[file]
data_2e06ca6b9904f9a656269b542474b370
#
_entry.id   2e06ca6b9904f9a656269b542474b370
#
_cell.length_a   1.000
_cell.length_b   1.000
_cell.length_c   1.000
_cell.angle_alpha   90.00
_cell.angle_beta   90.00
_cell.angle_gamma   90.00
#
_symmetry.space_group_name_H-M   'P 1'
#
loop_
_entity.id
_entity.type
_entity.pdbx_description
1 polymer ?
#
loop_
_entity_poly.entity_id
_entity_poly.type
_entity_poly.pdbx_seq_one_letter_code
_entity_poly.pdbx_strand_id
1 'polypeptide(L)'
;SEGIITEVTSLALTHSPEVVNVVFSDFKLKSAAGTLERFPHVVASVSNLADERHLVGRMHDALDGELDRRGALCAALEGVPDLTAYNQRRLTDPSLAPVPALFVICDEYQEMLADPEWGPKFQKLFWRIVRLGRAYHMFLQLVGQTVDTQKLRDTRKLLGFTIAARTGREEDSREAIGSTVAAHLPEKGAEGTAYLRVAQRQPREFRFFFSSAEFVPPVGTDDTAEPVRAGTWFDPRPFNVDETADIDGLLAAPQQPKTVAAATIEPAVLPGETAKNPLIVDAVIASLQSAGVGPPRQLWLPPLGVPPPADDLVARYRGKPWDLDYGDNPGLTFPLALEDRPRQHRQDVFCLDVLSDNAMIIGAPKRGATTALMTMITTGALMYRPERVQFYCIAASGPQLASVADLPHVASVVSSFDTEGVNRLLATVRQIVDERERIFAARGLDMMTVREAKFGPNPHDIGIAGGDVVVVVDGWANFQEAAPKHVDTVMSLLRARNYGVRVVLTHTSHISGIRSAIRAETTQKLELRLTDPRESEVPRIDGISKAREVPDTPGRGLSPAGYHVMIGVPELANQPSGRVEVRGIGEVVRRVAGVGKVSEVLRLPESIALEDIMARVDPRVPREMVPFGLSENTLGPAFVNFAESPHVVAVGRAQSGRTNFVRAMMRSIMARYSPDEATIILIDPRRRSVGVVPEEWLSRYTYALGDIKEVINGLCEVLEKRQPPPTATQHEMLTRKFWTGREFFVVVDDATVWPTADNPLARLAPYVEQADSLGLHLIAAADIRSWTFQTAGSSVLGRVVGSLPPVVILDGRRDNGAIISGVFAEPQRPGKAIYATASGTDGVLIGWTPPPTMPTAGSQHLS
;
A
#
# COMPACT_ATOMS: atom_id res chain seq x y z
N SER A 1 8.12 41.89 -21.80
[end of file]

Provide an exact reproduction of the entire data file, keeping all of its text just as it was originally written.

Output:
data_2e06ca6b9904f9a656269b542474b370
#
_entry.id   2e06ca6b9904f9a656269b542474b370
#
_cell.length_a   1.000
_cell.length_b   1.000
_cell.length_c   1.000
_cell.angle_alpha   90.00
_cell.angle_beta   90.00
_cell.angle_gamma   90.00
#
_symmetry.space_group_name_H-M   'P 1'
#
loop_
_entity.id
_entity.type
_entity.pdbx_description
1 polymer ?
#
loop_
_entity_poly.entity_id
_entity_poly.type
_entity_poly.pdbx_seq_one_letter_code
_entity_poly.pdbx_strand_id
1 'polypeptide(L)'
;SEGIITEVTSLALTHSPEVVNVVFSDFKLKSAAGTLERFPHVVASVSNLADERHLVGRMHDALDGELDRRGALCAALEGVPDLTAYNQRRLTDPSLAPVPALFVICDEYQEMLADPEWGPKFQKLFWRIVRLGRAYHMFLQLVGQTVDTQKLRDTRKLLGFTIAARTGREEDSREAIGSTVAAHLPEKGAEGTAYLRVAQRQPREFRFFFSSAEFVPPVGTDDTAEPVRAGTWFDPRPFNVDETADIDGLLAAPQQPKTVAAATIEPAVLPGETAKNPLIVDAVIASLQSAGVGPPRQLWLPPLGVPPPADDLVARYRGKPWDLDYGDNPGLTFPLALEDRPRQHRQDVFCLDVLSDNAMIIGAPKRGATTALMTMITTGALMYRPERVQFYCIAASGPQLASVADLPHVASVVSSFDTEGVNRLLATVRQIVDERERIFAARGLDMMTVREAKFGPNPHDIGIAGGDVVVVVDGWANFQEAAPKHVDTVMSLLRARNYGVRVVLTHTSHISGIRSAIRAETTQKLELRLTDPRESEVPRIDGISKAREVPDTPGRGLSPAGYHVMIGVPELANQPSGRVEVRGIGEVVRRVAGVGKVSEVLRLPESIALEDIMARVDPRVPREMVPFGLSENTLGPAFVNFAESPHVVAVGRAQSGRTNFVRAMMRSIMARYSPDEATIILIDPRRRSVGVVPEEWLSRYTYALGDIKEVINGLCEVLEKRQPPPTATQHEMLTRKFWTGREFFVVVDDATVWPTADNPLARLAPYVEQADSLGLHLIAAADIRSWTFQTAGSSVLGRVVGSLPPVVILDGRRDNGAIISGVFAEPQRPGKAIYATASGTDGVLIGWTPPPTMPTAGSQHLS
;
A
#
# COMPACT_ATOMS: atom_id res chain seq x y z
N SER A 1 8.12 41.89 -21.80